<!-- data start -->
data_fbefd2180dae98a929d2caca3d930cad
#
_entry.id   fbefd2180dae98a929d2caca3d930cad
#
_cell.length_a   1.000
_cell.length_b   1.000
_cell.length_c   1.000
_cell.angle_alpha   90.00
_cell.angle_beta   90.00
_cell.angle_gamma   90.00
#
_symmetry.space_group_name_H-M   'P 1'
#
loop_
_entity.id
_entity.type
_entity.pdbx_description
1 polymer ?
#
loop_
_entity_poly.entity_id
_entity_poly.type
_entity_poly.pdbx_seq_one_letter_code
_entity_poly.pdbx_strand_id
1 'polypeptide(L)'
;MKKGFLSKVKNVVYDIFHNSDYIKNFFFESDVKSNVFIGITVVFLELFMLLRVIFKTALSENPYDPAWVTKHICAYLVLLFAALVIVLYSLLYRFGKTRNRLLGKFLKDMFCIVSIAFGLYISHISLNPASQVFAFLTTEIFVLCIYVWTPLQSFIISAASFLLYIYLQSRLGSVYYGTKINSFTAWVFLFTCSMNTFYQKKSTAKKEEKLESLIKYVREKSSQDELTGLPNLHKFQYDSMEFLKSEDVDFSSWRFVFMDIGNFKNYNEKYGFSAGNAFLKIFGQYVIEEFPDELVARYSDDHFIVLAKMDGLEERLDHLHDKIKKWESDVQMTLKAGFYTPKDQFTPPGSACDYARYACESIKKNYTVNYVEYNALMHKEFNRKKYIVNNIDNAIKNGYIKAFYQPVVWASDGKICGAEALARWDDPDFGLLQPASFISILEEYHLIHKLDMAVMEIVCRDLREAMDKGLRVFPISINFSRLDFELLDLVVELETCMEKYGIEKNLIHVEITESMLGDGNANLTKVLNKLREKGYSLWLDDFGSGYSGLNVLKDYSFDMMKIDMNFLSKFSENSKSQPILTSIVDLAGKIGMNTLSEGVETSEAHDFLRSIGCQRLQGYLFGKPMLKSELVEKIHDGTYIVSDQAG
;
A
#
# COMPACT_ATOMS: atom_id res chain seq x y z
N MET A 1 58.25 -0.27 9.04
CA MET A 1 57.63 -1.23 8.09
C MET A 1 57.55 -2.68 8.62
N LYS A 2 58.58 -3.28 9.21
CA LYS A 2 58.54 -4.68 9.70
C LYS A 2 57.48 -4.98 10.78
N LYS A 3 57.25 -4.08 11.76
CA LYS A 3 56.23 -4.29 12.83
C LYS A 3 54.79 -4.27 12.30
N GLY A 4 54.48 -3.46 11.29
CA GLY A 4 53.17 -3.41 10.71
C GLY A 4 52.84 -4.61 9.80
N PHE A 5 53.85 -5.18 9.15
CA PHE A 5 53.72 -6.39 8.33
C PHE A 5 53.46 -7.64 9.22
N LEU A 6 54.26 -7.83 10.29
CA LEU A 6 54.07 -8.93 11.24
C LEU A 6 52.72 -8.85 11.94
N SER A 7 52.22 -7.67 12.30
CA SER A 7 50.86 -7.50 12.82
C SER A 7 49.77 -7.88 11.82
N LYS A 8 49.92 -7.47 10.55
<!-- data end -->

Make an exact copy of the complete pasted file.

data_fbefd2180dae98a929d2caca3d930cad
#
_entry.id   fbefd2180dae98a929d2caca3d930cad
#
_cell.length_a   1.000
_cell.length_b   1.000
_cell.length_c   1.000
_cell.angle_alpha   90.00
_cell.angle_beta   90.00
_cell.angle_gamma   90.00
#
_symmetry.space_group_name_H-M   'P 1'
#
loop_
_entity.id
_entity.type
_entity.pdbx_description
1 polymer ?
#
loop_
_entity_poly.entity_id
_entity_poly.type
_entity_poly.pdbx_seq_one_letter_code
_entity_poly.pdbx_strand_id
1 'polypeptide(L)'
;MKKGFLSKVKNVVYDIFHNSDYIKNFFFESDVKSNVFIGITVVFLELFMLLRVIFKTALSENPYDPAWVTKHICAYLVLLFAALVIVLYSLLYRFGKTRNRLLGKFLKDMFCIVSIAFGLYISHISLNPASQVFAFLTTEIFVLCIYVWTPLQSFIISAASFLLYIYLQSRLGSVYYGTKINSFTAWVFLFTCSMNTFYQKKSTAKKEEKLESLIKYVREKSSQDELTGLPNLHKFQYDSMEFLKSEDVDFSSWRFVFMDIGNFKNYNEKYGFSAGNAFLKIFGQYVIEEFPDELVARYSDDHFIVLAKMDGLEERLDHLHDKIKKWESDVQMTLKAGFYTPKDQFTPPGSACDYARYACESIKKNYTVNYVEYNALMHKEFNRKKYIVNNIDNAIKNGYIKAFYQPVVWASDGKICGAEALARWDDPDFGLLQPASFISILEEYHLIHKLDMAVMEIVCRDLREAMDKGLRVFPISINFSRLDFELLDLVVELETCMEKYGIEKNLIHVEITESMLGDGNANLTKVLNKLREKGYSLWLDDFGSGYSGLNVLKDYSFDMMKIDMNFLSKFSENSKSQPILTSIVDLAGKIGMNTLSEGVETSEAHDFLRSIGCQRLQGYLFGKPMLKSELVEKIHDGTYIVSDQAG
;
A
#
# COMPACT_ATOMS: atom_id res chain seq x y z
N MET A 1 58.25 -0.27 9.04
CA MET A 1 57.63 -1.23 8.09
C MET A 1 57.55 -2.68 8.62
N LYS A 2 58.58 -3.28 9.21
CA LYS A 2 58.54 -4.68 9.70
C LYS A 2 57.48 -4.98 10.78
N LYS A 3 57.25 -4.08 11.76
CA LYS A 3 56.23 -4.29 12.83
C LYS A 3 54.79 -4.27 12.30
N GLY A 4 54.48 -3.46 11.29
CA GLY A 4 53.17 -3.41 10.71
C GLY A 4 52.84 -4.61 9.80
N PHE A 5 53.85 -5.18 9.15
CA PHE A 5 53.72 -6.39 8.33
C PHE A 5 53.46 -7.64 9.22
N LEU A 6 54.26 -7.83 10.29
CA LEU A 6 54.07 -8.93 11.24
C LEU A 6 52.72 -8.85 11.94
N SER A 7 52.22 -7.67 12.30
CA SER A 7 50.86 -7.50 12.82
C SER A 7 49.77 -7.88 11.82
N LYS A 8 49.92 -7.47 10.55